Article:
Many think anorexia is a physical problem. Some know it’s a mental problem. Only a few suspect it’s a spiritual problem.
One of the most disturbing aspects of eating disorders is the pseudo-religious character that it ends up taking for many people. Let’s take for example (since it’s my story) someone who has anorexia. You start by being anorexic; then you think it’s not an illness but just another lifestyle among many; then you decide it’s in fact the best one and become pro-ana; eventually, you think it’s your way, your truth, your life, and therefore your religion.
Just as satanic masses take elements from the real Mass and twist them in a sacrilegious way, the pro-ana religion take elements from Christianity and twist them to create a death cult.
Goddess Ana (anorexia) and goddess Mia (bulimia). In principle they’re personifications of the different disorders and you’re not supposed to actually believe in their existence as entities. However, people pray to them and, above all, ask them for forgiveness when they “sin” (see below). You can often read things like “forgive me, Ana, I’ve failed you” or “Ana is just and unsparing, Mia is merciful and benevolent” (because when you’ve “sinned” you can turn to her, if you get me).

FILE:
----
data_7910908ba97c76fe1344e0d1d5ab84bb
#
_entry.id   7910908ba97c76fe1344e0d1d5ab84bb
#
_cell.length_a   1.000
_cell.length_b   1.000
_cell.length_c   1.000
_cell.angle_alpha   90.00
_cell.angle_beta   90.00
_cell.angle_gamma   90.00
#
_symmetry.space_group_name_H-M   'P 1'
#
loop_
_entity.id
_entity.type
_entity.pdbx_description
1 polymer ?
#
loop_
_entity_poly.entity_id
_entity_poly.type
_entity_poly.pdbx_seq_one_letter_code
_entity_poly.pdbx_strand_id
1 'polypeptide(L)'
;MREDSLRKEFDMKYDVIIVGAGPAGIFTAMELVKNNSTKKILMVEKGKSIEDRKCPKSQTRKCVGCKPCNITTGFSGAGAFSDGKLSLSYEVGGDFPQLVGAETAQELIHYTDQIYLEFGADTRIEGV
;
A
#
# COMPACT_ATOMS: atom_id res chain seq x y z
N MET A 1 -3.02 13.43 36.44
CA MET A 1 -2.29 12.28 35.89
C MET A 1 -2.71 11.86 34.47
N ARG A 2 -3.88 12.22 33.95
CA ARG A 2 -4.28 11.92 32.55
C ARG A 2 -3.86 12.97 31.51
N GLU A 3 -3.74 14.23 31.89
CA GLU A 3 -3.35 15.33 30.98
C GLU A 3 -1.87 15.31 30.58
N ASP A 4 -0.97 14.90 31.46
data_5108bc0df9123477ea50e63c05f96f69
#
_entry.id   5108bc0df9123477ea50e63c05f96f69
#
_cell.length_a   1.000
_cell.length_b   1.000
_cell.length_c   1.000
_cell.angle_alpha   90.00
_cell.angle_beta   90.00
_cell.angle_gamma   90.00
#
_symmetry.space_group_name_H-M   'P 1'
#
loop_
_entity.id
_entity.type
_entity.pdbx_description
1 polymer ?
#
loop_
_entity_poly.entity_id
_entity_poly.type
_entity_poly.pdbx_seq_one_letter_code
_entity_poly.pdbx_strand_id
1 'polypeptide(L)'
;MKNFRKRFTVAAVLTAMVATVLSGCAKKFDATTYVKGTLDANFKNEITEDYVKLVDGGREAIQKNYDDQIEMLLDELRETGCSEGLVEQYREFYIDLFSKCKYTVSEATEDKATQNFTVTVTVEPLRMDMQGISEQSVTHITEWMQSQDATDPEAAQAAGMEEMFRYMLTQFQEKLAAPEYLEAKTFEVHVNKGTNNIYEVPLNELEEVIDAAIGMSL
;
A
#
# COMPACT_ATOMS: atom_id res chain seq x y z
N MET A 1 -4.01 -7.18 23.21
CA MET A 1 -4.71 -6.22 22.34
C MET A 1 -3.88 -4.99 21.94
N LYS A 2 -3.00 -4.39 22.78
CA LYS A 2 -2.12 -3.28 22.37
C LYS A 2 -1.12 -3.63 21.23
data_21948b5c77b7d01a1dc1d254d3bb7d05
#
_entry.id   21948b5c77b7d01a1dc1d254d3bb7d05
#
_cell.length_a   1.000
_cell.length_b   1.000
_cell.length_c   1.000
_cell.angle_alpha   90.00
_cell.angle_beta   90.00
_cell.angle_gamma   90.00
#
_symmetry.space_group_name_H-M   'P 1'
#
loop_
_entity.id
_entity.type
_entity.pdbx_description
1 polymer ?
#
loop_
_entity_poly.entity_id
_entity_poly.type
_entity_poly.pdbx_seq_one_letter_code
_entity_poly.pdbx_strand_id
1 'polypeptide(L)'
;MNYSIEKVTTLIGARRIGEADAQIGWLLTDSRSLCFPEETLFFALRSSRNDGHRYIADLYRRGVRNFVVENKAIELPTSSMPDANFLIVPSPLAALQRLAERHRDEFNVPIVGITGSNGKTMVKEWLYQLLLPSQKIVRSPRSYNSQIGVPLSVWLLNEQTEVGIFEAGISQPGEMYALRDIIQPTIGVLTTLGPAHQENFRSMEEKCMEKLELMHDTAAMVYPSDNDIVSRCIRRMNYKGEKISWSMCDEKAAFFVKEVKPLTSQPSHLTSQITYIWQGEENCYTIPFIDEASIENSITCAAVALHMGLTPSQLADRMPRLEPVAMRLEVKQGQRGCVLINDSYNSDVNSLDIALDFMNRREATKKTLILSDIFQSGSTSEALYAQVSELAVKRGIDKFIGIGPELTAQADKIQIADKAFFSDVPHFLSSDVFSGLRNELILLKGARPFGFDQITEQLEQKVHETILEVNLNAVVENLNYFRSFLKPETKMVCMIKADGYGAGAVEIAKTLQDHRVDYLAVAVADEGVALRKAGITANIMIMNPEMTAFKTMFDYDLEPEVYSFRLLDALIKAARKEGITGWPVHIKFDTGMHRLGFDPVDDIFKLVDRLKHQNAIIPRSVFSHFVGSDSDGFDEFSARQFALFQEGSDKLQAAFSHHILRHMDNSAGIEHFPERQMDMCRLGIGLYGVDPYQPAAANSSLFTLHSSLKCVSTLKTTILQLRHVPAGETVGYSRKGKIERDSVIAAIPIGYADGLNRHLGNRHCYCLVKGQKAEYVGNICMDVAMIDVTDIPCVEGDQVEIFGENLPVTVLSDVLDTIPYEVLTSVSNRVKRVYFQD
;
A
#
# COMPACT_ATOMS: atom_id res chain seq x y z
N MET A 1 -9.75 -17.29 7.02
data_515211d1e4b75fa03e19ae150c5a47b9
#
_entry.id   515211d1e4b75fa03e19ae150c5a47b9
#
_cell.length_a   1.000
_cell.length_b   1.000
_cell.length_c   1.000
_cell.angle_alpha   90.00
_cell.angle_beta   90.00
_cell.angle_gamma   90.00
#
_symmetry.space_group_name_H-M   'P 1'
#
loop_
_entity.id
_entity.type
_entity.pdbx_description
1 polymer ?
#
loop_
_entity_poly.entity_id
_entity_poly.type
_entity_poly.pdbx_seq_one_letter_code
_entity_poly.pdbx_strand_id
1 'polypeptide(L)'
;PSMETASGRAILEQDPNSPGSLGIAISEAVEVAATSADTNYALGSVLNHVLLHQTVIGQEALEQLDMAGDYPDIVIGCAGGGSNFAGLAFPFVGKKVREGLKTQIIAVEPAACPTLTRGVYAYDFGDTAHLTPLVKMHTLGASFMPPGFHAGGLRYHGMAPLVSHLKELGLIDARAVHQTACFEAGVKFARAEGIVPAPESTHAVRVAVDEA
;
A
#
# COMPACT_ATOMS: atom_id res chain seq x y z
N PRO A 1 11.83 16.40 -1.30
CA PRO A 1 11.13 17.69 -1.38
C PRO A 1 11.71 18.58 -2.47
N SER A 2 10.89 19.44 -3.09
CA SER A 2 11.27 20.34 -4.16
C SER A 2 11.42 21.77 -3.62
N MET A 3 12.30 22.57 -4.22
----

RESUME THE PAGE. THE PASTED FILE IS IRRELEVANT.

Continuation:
Why do these personifications end up being so real? Because they’re real. Behind the masks, these goddesses are just satan. He’s the one who receives that worship. That’s why an anorexic can only be killing her body, but a pro-ana is killing her soul too.
And it’s not enough to call the goddess Ana Jesus, simply swapping the names. If you do the works of the goddess Ana, it doesn’t matter who you’re offering them to. As I’ve highlighted before, your intention is not the only difference (something that should be taken into account more in religious circles).